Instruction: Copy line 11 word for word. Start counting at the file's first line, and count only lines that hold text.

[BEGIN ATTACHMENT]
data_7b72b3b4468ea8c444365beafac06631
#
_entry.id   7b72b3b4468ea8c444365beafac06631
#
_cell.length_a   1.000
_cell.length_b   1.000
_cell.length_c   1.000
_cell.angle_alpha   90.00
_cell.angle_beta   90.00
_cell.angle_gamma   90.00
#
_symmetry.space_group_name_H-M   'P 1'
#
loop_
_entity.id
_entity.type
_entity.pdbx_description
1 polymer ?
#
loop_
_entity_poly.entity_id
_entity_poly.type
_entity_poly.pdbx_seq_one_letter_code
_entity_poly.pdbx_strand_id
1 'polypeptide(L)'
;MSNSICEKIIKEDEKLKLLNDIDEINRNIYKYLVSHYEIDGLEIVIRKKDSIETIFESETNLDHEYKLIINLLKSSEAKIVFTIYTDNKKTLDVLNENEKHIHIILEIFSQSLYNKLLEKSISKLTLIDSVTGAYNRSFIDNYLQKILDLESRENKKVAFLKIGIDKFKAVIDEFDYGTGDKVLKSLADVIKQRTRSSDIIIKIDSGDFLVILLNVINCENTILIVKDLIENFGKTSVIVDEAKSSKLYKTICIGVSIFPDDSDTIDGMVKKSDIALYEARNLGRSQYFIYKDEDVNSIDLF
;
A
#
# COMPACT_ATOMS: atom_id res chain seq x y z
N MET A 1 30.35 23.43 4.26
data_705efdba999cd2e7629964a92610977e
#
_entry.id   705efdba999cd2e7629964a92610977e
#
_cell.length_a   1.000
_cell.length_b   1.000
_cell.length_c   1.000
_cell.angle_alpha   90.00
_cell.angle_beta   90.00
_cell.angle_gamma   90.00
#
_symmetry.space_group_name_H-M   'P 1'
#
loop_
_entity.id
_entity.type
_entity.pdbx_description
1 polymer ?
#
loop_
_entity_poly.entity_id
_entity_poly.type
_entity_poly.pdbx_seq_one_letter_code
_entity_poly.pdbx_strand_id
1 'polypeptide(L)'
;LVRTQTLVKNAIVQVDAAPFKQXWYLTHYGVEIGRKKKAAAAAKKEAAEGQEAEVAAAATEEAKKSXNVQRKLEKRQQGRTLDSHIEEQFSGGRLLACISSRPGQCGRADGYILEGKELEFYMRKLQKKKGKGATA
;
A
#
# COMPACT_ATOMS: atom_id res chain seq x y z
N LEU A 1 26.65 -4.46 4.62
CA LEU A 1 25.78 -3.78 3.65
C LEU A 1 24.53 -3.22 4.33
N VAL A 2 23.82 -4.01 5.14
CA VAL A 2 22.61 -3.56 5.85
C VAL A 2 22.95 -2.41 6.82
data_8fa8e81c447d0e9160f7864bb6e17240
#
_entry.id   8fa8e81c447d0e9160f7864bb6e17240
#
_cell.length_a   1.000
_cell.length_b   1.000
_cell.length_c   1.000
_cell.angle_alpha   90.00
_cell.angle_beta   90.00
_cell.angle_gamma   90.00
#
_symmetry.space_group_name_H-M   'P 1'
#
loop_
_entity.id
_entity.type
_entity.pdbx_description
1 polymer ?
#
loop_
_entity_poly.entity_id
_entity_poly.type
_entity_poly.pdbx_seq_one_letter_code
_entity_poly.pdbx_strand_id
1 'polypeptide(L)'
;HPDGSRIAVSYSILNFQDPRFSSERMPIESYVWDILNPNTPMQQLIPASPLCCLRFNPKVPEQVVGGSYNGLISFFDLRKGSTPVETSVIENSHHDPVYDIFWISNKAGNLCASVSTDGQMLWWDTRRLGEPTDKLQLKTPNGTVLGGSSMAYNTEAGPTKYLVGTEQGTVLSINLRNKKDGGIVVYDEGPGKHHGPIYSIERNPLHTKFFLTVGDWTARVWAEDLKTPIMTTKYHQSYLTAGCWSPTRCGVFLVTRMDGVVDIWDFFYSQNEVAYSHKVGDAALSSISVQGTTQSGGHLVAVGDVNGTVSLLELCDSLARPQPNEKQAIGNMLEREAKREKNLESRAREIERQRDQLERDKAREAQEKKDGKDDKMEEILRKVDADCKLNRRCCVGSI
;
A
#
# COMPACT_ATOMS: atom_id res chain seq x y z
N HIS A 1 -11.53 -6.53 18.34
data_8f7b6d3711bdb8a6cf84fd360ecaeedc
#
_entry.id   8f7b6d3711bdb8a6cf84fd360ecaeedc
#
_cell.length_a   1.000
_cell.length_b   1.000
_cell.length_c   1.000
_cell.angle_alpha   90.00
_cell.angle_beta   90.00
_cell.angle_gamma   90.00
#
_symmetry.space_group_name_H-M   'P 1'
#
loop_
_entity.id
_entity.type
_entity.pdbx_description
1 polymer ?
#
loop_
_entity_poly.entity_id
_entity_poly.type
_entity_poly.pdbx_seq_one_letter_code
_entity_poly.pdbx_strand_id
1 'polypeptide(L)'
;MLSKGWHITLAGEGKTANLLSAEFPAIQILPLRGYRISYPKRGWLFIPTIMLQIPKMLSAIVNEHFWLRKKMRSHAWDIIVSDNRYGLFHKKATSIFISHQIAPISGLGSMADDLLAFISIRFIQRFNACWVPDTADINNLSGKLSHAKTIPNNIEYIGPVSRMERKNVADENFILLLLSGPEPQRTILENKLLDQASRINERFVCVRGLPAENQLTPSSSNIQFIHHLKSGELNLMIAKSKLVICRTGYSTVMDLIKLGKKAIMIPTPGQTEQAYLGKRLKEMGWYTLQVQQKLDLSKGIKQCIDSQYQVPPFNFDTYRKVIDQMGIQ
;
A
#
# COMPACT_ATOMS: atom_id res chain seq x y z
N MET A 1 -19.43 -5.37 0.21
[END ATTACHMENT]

#